Who decides?

7 replies
Joined: 26 January 2011

 Throughout the ‘revolts’ and ‘rebellions’ across the so-called Arab world, a persistent theme was that the Arabs were ‘awakened’ (e.g., ‘the Arab awakening’, ‘Le réveil arabe’, ‘Arabische Erwachen’  or ‘el despertar árab’). So many commentators in both the old and the new media alike often repeated the mantra that the Arab ‘revolutions’ signalled an ‘awakening’, if not long-time coming, one that at least was overdue. Does the triumph of the term ‘awakening’ to describe these revolts and rebellions indicate orientalism, linking these revolutions to their original incarnations in European and American revolutions? Yet, using the term ‘awakening’ may also indicate that these revolutions fall short of full ‘enlightenment’ and are ‘merely’ awakening. This way judgement is held as to their consequences. If, for example, Muslim Brotherhood succeeds in Egypt to gain power, it may well be that Egypt will not deserve the full enlightenment badge and may even be downgraded from ‘awakening’. What decides? What makes an interpretation prevail over others?  What do you think? 

Joined: 2 February 2011

I've argued elsewhere [1] that this apparent 'awakening' of the Arab peoples is born out of an appropriation of the revolutions to what has been referred to as "best democratic practice" - that is, western secular traditions. Understood from this perspective, the insistence on describing the revolutions as an awakening is associated with their perceived 'non-Islamic' character. It therefore follows that the 'overdue awakening' is at the very least partially attributed to notions of the incompatibility of Islam with democracy.

In the first few minutes of this interview, Prince Hassan of Jordan rejects the notion of the incompatibility of Islam with democracy and argues instead that it is oil and the politics of oil that are incompatible with democracy.

The questions posed in the opening of this forum bring these issues to the fore. Will the story of an Egyptian ‘awakening’ be followed by a sequel on ‘enlightenment’ if the Muslim Brotherhood come to power? What about Libya with its vast oil wealth? Is it Islam, or even Islamism, that are incompatible with democracy, or is it, as Noam Chomsky argues, the politics of control (and as follow, of oil)?.

We already know how the world reacted to a democratic election in an Arab country which was won by an Islamist party. The boycott of Hamas is the 'price' being paid by Palestinians under siege. It is as if the boycott of Hamas was not preceded by decades of the boycott of the Palestinian story itself.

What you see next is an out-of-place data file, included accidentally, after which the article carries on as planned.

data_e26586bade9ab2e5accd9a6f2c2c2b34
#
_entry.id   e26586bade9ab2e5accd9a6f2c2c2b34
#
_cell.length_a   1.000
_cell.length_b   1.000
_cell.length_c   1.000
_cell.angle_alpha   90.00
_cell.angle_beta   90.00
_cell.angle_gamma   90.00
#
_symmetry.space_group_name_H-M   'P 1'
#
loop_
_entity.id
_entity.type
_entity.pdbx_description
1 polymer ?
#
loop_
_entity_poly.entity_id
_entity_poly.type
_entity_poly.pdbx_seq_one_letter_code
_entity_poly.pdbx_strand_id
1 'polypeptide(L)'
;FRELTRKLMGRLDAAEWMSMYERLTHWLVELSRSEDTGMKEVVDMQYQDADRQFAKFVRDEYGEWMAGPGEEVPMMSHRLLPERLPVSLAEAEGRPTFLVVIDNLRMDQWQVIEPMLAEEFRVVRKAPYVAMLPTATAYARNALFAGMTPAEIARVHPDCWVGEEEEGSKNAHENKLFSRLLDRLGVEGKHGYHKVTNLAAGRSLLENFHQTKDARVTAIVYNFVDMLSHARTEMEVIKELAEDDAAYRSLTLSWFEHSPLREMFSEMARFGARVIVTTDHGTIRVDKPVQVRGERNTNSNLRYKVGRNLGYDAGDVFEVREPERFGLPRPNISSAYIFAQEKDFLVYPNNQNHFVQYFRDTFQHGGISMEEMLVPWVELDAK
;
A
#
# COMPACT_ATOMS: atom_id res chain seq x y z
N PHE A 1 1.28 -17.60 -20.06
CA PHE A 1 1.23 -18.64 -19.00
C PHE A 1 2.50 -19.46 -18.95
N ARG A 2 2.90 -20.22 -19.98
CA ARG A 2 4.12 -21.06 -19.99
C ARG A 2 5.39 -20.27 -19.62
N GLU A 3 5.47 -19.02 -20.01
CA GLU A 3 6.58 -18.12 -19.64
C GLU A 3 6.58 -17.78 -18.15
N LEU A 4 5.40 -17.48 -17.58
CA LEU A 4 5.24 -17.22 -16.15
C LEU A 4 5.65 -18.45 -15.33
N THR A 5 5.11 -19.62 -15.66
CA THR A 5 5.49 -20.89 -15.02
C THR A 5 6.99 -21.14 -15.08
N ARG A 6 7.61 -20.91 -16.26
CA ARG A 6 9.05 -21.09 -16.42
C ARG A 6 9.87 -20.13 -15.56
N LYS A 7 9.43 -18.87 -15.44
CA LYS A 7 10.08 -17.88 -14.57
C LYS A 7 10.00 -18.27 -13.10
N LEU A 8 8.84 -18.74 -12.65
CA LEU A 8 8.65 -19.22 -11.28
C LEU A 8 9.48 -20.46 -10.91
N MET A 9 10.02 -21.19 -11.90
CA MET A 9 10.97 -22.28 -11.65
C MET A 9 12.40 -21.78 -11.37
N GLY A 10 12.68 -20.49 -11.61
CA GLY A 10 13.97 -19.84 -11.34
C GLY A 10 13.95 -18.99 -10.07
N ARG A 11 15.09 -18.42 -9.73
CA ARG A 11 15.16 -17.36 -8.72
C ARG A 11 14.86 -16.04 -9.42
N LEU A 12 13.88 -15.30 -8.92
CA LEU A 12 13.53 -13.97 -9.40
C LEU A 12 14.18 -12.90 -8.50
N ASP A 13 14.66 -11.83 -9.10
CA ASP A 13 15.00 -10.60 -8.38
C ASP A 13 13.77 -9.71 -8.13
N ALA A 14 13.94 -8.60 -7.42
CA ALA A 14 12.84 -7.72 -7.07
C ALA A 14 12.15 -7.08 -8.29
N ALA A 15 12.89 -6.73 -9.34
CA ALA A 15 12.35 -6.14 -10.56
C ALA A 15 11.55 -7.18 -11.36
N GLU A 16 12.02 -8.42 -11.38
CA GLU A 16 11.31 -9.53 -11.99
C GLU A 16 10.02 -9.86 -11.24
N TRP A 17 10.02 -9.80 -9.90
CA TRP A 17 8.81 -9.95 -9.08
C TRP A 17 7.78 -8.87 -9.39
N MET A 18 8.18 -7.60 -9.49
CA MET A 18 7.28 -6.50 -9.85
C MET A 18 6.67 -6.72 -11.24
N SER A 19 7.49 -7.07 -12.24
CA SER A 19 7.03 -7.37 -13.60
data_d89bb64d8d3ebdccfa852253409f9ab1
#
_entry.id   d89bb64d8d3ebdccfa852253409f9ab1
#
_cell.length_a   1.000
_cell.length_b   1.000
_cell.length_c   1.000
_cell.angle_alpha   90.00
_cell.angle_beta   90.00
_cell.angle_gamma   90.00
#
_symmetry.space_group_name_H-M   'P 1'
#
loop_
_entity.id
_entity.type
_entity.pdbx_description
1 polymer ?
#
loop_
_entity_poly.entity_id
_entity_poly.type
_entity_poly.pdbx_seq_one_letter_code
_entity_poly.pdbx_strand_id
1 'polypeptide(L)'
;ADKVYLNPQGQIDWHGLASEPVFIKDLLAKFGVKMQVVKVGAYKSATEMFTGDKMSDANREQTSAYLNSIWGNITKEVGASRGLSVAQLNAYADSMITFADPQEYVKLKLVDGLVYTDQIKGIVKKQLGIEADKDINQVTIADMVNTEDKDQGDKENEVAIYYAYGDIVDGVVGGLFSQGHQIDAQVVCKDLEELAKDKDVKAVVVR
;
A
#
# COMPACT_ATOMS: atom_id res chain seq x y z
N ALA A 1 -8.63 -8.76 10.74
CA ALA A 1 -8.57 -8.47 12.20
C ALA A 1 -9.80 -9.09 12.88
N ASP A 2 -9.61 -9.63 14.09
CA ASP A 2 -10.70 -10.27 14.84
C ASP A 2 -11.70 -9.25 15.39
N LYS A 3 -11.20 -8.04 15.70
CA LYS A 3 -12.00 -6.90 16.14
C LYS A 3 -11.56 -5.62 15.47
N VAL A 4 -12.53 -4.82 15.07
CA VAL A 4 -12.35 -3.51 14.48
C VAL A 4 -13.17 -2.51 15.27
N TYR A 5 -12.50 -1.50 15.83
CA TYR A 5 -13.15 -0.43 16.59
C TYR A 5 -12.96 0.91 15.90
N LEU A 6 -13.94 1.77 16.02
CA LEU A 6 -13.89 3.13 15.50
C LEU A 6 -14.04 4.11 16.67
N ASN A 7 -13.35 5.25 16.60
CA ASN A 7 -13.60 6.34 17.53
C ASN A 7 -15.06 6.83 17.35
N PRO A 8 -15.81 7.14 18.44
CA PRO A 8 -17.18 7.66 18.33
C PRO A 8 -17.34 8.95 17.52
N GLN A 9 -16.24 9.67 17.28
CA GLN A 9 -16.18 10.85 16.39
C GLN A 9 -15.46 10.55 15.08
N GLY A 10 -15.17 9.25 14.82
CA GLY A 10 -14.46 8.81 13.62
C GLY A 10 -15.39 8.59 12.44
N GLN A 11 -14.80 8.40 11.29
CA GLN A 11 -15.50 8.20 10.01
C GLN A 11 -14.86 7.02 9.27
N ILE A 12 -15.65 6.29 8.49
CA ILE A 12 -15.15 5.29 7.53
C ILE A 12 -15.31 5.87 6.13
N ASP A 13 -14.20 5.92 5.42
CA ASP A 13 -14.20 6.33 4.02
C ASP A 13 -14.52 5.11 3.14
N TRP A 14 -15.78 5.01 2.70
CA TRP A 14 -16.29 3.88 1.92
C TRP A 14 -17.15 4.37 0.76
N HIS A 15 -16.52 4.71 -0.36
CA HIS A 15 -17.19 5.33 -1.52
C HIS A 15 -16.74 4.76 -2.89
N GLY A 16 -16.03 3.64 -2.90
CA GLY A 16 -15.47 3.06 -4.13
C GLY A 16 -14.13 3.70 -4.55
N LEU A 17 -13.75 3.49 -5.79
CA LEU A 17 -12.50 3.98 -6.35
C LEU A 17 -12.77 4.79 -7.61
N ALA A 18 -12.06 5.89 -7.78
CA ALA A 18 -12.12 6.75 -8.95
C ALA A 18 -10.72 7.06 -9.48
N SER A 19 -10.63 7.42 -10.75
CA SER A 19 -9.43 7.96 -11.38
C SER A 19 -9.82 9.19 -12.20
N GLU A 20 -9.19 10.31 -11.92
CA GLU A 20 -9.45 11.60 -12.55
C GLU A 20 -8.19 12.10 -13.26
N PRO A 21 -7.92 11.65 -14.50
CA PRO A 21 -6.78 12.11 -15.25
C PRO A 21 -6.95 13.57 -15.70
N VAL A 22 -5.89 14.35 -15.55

The Egyptian activists have at least changed this. They found a way of telling their stories to the world: stories of hardship, of injustice, of resilience, of hope and of dignity. If the Muslim Brotherhood does come to power in Egypt, will the stories of the Egyptian people still find receptive ears or will their stories share the fate of Palestinian stories? And how different will the Libyan story be when the oil is no longer controlled by Qaddafi?

[1] http://www.oecumene.eu/blog/whats-in-a-name-that-which-we-call-tahrir
[2] http://urdunmubdi3.ning.com/video/change-human-dignity-prince
[3] http://www.guardian.co.uk/commentisfree/cifamerica/2011/feb/04/radical-i...

Joined: 25 January 2011

Egyptians voted on 19 March 2011 in a referendum on changes to the constitution that will accelerate new parliamentary and presidential elections to take place within six months. The revolutionary youth of Egypt are concerned that early elections will favour long-established political parties such as the Muslim Brotherhood and the former ruling National Democratic Party. Their argument is that new political forces which came to play during the days of the revolution would still need time to better prepare themselves to compete in elections. This is why they rallied for a ‘No’ vote in the referendum.

However, despite the revolutionary youth’s major campaining efforts, the country voted for constitutional change and early elections with overwhelming majority. The outcome of the referendum means a waking up to sobering reality for many of the activists involved in the revolutionary movement. It just reminds us once more that for all of us awakening might be a process of seconds but substantially changing the political landscape of a country of 80 Million will take more time.

Joined: 2 February 2011